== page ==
and maybe turn to a gun? >> well, i think we all need to do more and i agree with the comment that's been made thus far. however, i think the military needs to be doing more. we as civilians need to do more. i work in the private sector as well as cross over into the military sector. i've taken upon myself with colleagues to say we need to step up and do more. i call this the dark secret. no one wants to talk about it. >> terry, do more, but what? >> we have to diagnose and treat quicker and more accurately. and we're not doing that. what has to change is what we're doing here tonight. we have to keep talking about this issue over and over again, because the stigma, until some of that goes away psychologically in our culture that it's not good to admit that you have ptsd, the problem is not going to go away, because we hit brick walls. >> you look at these comments from this general saying suicide is a selfish act.
i was having a conversation with friends and families about another case involving mary kennedy, a mother of four who committed suicide. and one person said to me, you know, i think it's a really selfish act. here she was, she's the mother of four, leaving her four children behind. you know, isn't that part of the problem, that this is still a common opinion? >> it is. but you're talking about the action after the decision has been made. the whole issue with post traumatic stress disorder is that there's emotional trauma and every trauma needs an exit wound, and if it's not exiting, it stays in our emotional status to the point that it affects our decisions that it then becomes suicide. we must treat that and take care of it the way we know we can professionally to help them treat the causation of this problem, not just the symptoms of this problem. >> i would imagine that part of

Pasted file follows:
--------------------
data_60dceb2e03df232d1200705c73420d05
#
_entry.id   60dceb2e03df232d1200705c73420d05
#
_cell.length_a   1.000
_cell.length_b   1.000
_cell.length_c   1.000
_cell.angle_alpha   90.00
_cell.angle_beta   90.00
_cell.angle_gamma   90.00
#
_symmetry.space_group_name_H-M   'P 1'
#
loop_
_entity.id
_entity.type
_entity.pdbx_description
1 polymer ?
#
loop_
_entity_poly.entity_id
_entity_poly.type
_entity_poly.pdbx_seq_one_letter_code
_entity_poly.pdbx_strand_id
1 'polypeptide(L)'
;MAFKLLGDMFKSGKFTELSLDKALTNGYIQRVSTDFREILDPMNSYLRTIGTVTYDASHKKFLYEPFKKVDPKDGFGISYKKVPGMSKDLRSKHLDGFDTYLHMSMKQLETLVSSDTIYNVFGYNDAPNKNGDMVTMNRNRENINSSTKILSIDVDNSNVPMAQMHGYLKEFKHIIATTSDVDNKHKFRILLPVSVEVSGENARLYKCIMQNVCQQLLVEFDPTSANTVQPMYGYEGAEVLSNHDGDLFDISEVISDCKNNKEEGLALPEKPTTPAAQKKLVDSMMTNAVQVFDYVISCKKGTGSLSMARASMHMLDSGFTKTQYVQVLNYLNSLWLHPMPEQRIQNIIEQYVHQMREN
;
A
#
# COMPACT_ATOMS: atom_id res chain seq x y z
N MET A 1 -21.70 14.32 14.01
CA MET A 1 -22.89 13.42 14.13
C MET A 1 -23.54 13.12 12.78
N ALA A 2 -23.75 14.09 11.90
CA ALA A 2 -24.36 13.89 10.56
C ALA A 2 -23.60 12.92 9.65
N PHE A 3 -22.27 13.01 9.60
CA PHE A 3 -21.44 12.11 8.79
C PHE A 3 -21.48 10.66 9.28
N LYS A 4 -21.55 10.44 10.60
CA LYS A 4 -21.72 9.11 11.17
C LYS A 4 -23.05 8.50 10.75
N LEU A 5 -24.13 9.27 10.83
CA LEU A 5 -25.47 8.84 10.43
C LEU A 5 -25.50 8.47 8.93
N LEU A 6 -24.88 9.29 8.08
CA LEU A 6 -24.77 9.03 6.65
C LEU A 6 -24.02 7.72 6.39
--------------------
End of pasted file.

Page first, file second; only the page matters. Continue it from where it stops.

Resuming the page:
the problem too is that you can see physical wounds but you can't see the mental wounds. randy, we were talking about this before we went on the air tonight. i think part of the problem too, and don't you agree, is that not enough is being done to help assimilate these veterans back into society? so they're coming home, this is a bad economy, they can't find a job, they're having trouble living with their wives and their children again. and they're getting really depressed. i mean, isn't that part of the problem, that there aren't enough programs in place to help them feel a part of society? >> i absolutely agree with you. that is part of the problem. that goes back to the moral issue, the question of whether the military is morally responsible for the well-being of our service members. i think they are. to the extent that the military can do something to help these service members and they don't, and they are morally responsible when a suicide occurs. >> when you're looking at suicides going up, not down,